There is one thing missing for the picture to be complete, and the forecast to be able to really take shape. That is productivity. Currently, productivity numbers and graphs have got “Coviditis” – the numbers don’t really mean anything. Lockdowns, forced demand dropoffs, furlough – all of this is such a mess for the numbers, that there is really no point reading them at all. We have to speculate – and what we know historically is that from the relatively limited body of literature around productivity experiments and tests, not proven at a large scale of course, is that in the service industry working from home tends to increase productivity massively. We need to think back to some of the buzzwords from last year and the headlines around saving commuting time, employee satisfaction going up, and then also be realistic. The UK has had a really significant productivity problem since 2010. The average person is better off than they were because the benefits system took a savage step downwards, and battered people back into work, addressing some of the legacy of the 1980s when so many were made unemployed, and then told they were disabled in order to manipulate the statistics. The methodology may well make the toes curl, but the reversal of these statistical manipulations and the policies enacted moved more people from liabilities to the UK economy to assets to the economy than for many years. This, running alongside the quality of jobs created (which, per capita, was low – there is only one tech employee earning a 6 figure salary to every 20+ jobs created at or around the minimum wage, part time, etc.) meant very low unemployment, but part time work so often is lower paid – the drivers of high wages are the willingness to travel a long way to work/relocate, and the number of hours worked per week – the marginal benefit of working 50+ hours is disproportionate (only in wage terms, note – not in lifestyle terms!).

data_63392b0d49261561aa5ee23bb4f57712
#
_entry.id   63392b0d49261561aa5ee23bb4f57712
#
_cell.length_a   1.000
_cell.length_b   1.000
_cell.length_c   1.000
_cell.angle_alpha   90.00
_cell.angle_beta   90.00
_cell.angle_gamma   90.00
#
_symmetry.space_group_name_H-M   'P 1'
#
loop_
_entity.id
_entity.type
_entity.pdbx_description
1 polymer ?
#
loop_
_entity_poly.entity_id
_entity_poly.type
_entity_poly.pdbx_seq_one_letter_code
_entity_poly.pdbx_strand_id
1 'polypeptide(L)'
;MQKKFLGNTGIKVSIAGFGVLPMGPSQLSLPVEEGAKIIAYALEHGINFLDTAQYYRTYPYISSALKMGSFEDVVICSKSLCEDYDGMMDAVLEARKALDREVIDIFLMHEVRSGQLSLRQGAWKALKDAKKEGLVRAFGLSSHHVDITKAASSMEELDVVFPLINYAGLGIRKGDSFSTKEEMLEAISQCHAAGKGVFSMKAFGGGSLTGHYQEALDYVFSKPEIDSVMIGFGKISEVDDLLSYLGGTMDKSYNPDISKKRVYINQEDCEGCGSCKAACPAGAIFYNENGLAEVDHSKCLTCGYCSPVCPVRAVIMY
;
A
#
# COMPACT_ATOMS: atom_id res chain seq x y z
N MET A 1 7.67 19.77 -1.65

So where will the productivity puzzle end up? My suspicion, after seeing the incredible growth in some sectors that have talked about 5 and 10 year steps forwards in the size of their markets, and their revenues, is that it will have temporarily fixed the problem. Has covid fixed the underlying structural problems that led to the puzzle in the first place? No. But the (perhaps temporary) evaporation of austerity will also be massively helpful, once spending calms down and the velocity of money kicks back upwards as the economy truly gets back to its full potential. But when will that be………more on that (and this overall, massive, topic) next week!
As always, the likes, comments and shares are very much appreciated – thanks for reading!